Although African-American and Latino communities have been hit hardest by COVID-19 in Texas, they are being vaccinated at a much slower pace — in part because of the decision to administer doses through hospital systems, said health economics fellow Vivian Ho. "If you’re insured, which means you’re more likely to be white, then it was easy for them to sign you up. But once you’re done with that, you have got to pivot." Read more at the Houston Chronicle (subscription required), here and here. | April 13, 2021, 2:48 p.m.
"I’m extremely optimistic for the country," said health policy fellow Peter Hotez of the prospects for the months ahead. "I think that by the summer, we’re going have something that resembles a normal quality of life." | April 9, 2021, 4:22 p.m.
The vaccination gap between whiter, more conservative Texas counties and the state average may not be cause for concern yet, said health economics fellow Vivian Ho, but there is potential for it to widen. "If, for instance, only 50% of people in outlier counties are vaccinated, they will continually be subject to superspreader events that will overwhelm the weakest components of the state’s health care infrastructure," she says. Read more at the Houston Chronicle (subscription required). | April 8, 2021, 2:56 p.m.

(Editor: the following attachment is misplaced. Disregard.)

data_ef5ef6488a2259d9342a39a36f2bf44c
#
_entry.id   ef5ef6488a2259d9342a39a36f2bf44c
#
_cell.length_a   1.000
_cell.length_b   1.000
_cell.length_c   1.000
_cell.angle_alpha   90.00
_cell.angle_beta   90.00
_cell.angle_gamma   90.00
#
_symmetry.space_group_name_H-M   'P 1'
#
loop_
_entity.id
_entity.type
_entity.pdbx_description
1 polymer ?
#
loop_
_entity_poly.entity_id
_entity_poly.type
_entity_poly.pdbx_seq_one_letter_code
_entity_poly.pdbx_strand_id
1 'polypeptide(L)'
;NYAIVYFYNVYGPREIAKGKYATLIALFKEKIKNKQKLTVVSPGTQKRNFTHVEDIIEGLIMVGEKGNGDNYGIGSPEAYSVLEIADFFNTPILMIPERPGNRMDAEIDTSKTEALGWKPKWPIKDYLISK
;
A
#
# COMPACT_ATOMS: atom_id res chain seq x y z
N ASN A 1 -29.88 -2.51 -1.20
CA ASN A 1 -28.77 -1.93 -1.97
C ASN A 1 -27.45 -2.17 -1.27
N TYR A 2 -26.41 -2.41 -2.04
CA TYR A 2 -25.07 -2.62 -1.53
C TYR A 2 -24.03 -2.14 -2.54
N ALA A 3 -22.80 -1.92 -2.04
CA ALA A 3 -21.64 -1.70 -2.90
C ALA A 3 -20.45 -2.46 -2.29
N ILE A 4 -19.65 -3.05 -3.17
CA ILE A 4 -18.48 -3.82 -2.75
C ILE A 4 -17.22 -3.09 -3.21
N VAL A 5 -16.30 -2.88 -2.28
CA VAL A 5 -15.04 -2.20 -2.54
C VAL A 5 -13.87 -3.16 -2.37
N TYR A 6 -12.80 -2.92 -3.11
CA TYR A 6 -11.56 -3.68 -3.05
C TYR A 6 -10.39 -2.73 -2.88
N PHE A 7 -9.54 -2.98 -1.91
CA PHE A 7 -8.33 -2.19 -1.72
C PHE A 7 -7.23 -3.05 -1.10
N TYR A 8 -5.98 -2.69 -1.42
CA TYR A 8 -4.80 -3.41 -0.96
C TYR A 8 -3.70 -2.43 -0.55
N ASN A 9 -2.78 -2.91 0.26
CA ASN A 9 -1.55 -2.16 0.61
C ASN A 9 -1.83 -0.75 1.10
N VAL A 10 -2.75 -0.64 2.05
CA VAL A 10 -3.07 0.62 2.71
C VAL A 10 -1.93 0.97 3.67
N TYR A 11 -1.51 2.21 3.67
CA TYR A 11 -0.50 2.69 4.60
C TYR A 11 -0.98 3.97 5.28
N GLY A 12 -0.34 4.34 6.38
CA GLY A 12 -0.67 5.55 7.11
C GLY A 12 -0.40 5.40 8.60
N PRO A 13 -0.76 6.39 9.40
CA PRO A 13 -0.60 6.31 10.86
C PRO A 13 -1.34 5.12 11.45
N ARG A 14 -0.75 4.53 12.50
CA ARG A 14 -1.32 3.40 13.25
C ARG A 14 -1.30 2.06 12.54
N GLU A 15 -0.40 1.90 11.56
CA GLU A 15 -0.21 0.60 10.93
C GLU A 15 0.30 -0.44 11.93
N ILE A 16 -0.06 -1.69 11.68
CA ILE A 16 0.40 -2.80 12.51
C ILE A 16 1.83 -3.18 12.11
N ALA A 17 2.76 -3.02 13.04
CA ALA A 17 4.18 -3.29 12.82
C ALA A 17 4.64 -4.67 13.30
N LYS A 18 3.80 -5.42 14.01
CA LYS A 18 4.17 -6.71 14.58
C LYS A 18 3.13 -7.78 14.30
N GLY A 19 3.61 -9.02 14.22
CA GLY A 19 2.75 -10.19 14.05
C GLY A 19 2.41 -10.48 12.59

"There’s going to have to be a lot of public communication, and a lot of advocacy, because parents are going to be a bit skittish about ... a brand new mRNA technology for their kids,” Hotez told CNBC. | April 1, 2021, 4:38 p.m.